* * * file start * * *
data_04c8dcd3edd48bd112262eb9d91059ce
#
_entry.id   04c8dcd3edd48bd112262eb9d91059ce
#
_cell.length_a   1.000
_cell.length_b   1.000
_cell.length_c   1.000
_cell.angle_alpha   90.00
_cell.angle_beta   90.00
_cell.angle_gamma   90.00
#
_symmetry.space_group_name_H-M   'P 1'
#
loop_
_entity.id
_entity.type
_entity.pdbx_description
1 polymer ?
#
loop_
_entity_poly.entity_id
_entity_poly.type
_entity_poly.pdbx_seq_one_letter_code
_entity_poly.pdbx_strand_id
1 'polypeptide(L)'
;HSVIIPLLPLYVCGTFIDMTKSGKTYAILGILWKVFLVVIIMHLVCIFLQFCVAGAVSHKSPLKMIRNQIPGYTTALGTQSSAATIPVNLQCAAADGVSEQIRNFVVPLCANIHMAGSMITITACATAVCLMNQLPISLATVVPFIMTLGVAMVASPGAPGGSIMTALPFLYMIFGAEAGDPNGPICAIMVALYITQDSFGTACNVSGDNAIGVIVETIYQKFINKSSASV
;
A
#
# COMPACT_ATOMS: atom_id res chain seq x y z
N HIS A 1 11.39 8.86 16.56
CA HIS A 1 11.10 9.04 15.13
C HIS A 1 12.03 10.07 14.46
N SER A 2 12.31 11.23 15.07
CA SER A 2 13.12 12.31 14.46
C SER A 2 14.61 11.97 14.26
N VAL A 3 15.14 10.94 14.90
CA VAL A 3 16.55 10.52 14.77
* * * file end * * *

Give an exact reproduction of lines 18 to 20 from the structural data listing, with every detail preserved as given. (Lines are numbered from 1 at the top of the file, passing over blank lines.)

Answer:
1 polymer ?
#
loop_